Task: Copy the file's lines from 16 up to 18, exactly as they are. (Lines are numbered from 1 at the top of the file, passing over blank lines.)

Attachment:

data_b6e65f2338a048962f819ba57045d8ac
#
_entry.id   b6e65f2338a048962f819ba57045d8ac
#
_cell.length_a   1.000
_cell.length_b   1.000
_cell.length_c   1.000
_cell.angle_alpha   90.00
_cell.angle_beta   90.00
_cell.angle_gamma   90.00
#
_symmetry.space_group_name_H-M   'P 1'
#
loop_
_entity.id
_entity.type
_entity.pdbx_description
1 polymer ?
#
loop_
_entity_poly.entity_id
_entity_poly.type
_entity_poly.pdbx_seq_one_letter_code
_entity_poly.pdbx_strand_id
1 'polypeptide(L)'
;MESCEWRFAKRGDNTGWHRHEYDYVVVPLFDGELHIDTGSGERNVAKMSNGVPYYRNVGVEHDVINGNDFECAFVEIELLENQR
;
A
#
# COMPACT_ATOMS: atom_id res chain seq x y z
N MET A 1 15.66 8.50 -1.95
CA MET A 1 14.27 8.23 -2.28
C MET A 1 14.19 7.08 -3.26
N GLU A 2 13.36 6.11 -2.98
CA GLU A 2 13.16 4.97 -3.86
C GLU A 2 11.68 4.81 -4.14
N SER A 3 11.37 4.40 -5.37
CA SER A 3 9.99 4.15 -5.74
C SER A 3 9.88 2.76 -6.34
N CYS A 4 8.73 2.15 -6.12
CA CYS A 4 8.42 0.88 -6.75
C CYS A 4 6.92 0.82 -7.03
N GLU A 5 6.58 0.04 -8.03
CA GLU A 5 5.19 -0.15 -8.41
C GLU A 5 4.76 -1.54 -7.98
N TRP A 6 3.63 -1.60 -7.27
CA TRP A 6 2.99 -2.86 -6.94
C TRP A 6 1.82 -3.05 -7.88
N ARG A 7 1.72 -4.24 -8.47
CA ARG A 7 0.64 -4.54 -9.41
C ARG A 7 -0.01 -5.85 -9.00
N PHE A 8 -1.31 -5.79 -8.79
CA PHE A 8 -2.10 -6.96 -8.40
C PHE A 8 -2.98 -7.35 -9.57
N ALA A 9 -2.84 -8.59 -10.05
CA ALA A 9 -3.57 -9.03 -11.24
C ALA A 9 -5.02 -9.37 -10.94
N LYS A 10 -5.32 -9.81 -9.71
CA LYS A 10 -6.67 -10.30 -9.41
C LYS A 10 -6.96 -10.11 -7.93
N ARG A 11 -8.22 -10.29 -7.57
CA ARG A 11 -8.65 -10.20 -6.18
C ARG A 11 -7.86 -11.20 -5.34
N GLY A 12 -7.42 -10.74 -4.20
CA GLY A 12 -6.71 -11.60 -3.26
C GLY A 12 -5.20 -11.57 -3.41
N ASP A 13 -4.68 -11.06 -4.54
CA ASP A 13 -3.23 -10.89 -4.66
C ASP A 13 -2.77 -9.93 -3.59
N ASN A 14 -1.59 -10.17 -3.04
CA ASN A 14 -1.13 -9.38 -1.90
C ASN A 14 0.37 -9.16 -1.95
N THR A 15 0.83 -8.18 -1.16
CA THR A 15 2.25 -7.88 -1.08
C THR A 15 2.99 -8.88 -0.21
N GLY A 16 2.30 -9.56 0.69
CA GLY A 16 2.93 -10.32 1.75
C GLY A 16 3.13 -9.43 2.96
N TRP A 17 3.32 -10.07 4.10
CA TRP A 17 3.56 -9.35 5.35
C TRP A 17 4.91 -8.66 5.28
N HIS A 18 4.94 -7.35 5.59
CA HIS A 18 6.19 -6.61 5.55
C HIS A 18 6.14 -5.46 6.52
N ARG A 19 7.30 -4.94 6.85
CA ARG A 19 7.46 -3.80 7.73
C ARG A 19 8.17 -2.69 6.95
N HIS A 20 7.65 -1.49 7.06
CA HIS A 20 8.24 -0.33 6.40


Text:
_entity.type
_entity.pdbx_description
1 polymer ?